For self-defense insurance I use USCCA (www.usconcealedcarry.com), and I highly recommend it. It may be a little more expensive than others, but I think their service is well worth it. They offer three levels of insurance: Gold, Platinum, and Elite. In addition, all three plans include Critical Response Team assistance 24/7/365, Attorney reference and coordination, Psychological support/counseling, and subscription to Concealed Carry Magazine. Their website has lots of other reference material, training videos, and links to additional training material. The magazine is outstanding, and once you're a member you can download any of their past issues for free. Here are the plans:
Gold – Which provides $600,000 self-defense protection: $5,000/50,000 for bail bond funding, $100,000 for criminal defense protection and attorney retainer, $500,000 for civil suit defense and damages, and$350/day compensation while in court. Cost: $247/yr.
Platinum – Which provides $1,150,000 self-defense protection: $25,000/250,000 for bail bond funding, $150,000 for criminal defense protection and attorney retainer, $1,000,000 for civil suit defense and damages, and $500/day compensation while in court. Cost:$347/yr.
Elite – Which provides $2,250,000 self-defense protection: $50,000/500,000 for bail bond funding, $250,000 for criminal defense protection and attorney retainer, $2,000,000 for civil suit defense and damages, and $750/day compensation while in court. Cost:$497/year
I have the Platinum plan. For me, the critical item was the civil suit defense/damages funding. Lots of other insurance plans provide for criminal defense, but for civil lawsuits you're on your own. With our litigious society, lawsuits are all too common, and this insurance covers both legal fees AND any damages awarded!
If I only have one phone call, it's going to be to the USCCA Critical Response Team. A call to them, anytime day or night, will get the ball rolling. They will arrange bail and contact your attorney. Don't have an attorney? They have a list of attorneys in your area that are experienced in self-defense law.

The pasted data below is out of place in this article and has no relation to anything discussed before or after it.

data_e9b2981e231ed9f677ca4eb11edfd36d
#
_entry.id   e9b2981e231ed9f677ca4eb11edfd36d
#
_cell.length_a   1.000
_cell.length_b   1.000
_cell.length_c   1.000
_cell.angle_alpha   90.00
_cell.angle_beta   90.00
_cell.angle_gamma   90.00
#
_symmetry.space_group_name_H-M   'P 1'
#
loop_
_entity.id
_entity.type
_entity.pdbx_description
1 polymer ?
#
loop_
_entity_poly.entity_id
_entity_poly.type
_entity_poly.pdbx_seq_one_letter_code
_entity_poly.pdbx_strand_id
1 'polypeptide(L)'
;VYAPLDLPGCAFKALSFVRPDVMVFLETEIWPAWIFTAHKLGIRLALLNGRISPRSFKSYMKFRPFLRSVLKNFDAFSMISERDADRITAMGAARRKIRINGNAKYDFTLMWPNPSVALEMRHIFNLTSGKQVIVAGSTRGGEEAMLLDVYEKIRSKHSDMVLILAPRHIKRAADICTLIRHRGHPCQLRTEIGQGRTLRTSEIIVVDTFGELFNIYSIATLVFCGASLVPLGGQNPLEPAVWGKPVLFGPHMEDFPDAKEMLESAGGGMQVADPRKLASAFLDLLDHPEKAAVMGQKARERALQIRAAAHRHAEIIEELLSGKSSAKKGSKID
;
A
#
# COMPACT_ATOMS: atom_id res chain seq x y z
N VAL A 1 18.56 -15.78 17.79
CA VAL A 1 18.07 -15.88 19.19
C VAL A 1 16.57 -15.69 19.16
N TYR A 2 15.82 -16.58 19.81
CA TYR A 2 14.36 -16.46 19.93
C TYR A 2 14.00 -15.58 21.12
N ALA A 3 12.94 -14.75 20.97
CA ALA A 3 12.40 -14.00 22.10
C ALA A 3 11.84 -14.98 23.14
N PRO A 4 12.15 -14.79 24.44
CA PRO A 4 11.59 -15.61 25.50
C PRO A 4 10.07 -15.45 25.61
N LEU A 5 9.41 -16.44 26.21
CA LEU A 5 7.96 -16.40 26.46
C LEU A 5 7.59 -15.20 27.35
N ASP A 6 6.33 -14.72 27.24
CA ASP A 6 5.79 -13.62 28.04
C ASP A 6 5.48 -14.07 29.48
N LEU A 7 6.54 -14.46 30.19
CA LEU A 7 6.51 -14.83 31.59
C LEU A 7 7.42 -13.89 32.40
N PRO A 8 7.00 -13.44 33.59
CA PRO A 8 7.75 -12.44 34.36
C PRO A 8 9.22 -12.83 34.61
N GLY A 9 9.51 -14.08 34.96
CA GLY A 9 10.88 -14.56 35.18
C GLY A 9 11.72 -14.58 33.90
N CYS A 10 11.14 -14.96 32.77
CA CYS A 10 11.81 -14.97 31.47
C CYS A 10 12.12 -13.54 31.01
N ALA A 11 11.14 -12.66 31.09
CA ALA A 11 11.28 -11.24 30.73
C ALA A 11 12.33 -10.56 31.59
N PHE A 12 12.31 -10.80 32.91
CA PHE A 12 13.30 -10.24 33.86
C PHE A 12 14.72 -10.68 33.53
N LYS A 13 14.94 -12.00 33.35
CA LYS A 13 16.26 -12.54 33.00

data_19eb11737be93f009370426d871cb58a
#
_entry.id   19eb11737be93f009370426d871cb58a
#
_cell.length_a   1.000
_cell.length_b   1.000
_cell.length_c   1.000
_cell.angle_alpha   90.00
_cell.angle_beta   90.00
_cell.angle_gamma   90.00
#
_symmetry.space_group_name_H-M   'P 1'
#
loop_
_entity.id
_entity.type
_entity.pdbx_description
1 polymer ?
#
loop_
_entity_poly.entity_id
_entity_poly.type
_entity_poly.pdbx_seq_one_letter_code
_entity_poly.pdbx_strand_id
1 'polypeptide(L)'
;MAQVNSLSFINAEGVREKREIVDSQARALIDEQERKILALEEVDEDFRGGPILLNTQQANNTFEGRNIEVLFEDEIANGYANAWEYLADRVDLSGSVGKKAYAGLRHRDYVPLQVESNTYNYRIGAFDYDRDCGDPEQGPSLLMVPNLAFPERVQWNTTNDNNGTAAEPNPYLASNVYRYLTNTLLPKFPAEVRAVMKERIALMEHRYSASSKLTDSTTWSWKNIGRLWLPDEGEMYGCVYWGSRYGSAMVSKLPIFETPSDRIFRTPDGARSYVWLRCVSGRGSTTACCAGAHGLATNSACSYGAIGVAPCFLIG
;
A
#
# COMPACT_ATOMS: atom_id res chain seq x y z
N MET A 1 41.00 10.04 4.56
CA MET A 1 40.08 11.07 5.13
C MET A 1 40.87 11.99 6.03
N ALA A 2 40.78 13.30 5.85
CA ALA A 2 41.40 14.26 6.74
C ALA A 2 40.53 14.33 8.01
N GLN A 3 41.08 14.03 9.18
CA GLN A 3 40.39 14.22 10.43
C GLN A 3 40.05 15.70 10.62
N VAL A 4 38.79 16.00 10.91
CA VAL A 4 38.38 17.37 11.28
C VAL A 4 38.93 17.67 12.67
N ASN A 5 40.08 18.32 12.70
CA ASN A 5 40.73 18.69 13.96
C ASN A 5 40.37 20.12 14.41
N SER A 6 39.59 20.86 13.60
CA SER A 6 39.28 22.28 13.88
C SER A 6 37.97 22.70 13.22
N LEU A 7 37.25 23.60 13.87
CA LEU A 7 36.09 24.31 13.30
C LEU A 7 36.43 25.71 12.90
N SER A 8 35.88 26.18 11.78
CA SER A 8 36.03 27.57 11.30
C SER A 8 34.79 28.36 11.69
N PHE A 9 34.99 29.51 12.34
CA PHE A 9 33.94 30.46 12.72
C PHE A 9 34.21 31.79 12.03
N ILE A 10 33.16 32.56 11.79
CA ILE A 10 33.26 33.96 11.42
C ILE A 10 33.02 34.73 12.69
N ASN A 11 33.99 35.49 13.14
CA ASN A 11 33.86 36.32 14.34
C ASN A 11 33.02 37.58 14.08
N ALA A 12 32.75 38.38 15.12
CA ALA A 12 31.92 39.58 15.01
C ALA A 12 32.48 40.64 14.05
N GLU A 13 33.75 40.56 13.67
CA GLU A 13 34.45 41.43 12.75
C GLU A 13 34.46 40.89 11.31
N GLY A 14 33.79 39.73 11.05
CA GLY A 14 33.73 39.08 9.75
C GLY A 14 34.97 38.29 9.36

Also, don't rely on your homeowner's insurance, even if they say they cover you for self-defense. Usually they will only pay for attorney fees AFTER you are found Not Guilty. You have to pay all expenses up-front, and then try to get reimbursed after the verdict is in. And if you are found guilty of anything (murder, manslaughter, negligence, etc.), you may get nothing, even though your lawyer convinced you to accept a lesser charge. The rules are different for each state, and each insurance company.
Many times whether you are found guilty or not guilty depends on:
1. Do you have a lawyer?
2. Is he a good lawyer?
3. Is he experienced in self-defense law?
4. Do you have the resources to hire a private investigator to search out details?
5. Do you have the resources to bring in "Expert witnesses" to testify on your behalf?
6. Do you have the resources to search firearm and self-defense case law throughout the country to use in your defense?
7. Do you have the resources to search firearms data that would aid in your defense?
These things are crucial, and an organization like USCCA can provide them.
And no, I am not a company spokesman; just a happy customer.
My advice: Go with the USCCA. Check out their website; I think you'll like it